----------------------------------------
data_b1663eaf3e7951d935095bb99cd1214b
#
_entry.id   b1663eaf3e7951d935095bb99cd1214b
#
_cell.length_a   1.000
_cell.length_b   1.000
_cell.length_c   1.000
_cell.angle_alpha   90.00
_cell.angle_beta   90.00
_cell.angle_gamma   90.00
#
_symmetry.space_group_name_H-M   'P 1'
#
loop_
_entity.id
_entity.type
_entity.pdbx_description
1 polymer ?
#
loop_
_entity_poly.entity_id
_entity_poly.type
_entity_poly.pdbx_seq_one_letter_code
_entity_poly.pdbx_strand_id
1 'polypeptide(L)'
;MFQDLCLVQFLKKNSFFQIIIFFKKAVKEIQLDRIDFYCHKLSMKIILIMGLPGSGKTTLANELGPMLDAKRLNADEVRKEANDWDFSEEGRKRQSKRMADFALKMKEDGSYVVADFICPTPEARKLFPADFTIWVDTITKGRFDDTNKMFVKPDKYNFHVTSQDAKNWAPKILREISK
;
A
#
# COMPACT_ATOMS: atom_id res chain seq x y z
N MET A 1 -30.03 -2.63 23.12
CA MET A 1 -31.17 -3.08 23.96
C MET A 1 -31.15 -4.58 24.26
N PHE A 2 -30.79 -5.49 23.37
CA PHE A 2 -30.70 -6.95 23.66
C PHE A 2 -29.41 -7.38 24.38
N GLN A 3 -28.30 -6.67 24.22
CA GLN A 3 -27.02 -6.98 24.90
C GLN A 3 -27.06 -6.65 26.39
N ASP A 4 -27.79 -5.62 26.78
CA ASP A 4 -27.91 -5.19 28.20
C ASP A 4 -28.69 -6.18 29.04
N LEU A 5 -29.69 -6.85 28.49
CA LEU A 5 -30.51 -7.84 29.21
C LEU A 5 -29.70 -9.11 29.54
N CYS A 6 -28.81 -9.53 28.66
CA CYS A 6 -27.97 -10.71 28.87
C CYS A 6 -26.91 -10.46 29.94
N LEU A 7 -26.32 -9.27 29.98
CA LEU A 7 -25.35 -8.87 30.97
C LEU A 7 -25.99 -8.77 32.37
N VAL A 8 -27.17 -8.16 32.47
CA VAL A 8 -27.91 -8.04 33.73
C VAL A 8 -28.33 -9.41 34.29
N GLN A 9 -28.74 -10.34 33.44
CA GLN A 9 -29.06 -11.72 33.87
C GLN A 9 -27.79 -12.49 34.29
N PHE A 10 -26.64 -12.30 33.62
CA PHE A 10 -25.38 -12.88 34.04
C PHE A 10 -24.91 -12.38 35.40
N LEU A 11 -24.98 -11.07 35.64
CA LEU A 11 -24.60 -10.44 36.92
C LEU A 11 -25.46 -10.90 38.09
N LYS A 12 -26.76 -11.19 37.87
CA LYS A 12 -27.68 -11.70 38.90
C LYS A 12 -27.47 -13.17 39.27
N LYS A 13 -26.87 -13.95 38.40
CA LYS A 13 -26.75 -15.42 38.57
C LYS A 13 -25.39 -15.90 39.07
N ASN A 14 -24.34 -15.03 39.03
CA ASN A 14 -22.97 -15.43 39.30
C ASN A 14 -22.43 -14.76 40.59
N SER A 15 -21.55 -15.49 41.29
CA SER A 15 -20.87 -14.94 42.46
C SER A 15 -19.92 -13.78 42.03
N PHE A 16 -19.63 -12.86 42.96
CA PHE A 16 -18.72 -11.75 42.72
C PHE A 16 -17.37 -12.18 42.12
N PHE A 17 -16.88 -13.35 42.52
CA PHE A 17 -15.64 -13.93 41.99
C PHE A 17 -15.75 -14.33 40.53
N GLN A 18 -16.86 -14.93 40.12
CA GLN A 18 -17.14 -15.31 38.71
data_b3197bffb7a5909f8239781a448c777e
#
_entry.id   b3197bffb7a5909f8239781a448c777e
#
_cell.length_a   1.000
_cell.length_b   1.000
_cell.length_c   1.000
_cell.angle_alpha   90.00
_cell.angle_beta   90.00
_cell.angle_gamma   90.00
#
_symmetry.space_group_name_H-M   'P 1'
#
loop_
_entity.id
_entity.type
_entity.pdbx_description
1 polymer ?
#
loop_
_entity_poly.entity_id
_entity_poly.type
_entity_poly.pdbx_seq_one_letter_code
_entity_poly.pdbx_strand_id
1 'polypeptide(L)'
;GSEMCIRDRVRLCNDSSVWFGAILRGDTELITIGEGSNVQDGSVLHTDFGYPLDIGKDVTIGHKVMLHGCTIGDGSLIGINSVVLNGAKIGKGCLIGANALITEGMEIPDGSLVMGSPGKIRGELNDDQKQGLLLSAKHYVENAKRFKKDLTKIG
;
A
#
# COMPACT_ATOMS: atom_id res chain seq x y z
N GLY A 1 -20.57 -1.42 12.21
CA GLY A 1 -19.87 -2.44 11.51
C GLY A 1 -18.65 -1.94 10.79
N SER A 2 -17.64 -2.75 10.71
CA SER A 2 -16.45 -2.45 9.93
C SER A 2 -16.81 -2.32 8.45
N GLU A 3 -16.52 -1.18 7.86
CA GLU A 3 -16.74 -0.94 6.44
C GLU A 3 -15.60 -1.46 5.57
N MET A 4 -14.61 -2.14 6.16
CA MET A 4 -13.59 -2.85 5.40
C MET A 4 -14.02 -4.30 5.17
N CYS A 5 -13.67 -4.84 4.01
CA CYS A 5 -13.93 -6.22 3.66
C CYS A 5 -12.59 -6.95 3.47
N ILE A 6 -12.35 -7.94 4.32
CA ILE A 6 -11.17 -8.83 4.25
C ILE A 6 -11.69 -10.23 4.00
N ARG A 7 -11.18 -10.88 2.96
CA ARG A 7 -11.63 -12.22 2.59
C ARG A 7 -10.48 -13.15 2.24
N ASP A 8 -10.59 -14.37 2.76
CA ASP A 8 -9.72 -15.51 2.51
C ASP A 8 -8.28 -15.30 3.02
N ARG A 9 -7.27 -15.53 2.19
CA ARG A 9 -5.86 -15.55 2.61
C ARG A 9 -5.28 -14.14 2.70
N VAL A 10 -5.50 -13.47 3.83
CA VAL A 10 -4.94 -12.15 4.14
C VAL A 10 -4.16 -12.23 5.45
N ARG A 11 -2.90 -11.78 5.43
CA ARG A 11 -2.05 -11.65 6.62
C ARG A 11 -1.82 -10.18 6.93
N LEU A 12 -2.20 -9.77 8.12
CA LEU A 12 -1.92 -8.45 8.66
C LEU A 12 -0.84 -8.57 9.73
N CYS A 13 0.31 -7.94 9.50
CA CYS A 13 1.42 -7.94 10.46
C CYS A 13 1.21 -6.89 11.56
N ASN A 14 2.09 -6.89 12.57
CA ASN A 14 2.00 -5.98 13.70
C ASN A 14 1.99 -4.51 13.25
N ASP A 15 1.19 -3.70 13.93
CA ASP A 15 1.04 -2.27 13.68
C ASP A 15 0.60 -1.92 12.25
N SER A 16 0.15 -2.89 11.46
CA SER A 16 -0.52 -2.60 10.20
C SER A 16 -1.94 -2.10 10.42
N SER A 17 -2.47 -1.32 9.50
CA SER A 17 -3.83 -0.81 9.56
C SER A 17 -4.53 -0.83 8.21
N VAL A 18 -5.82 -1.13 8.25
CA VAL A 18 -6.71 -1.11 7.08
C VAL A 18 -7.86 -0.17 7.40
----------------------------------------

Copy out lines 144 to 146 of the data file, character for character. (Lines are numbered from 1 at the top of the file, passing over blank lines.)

N ARG A 11 -2.90 -11.78 5.43
CA ARG A 11 -2.05 -11.65 6.62
C ARG A 11 -1.82 -10.18 6.93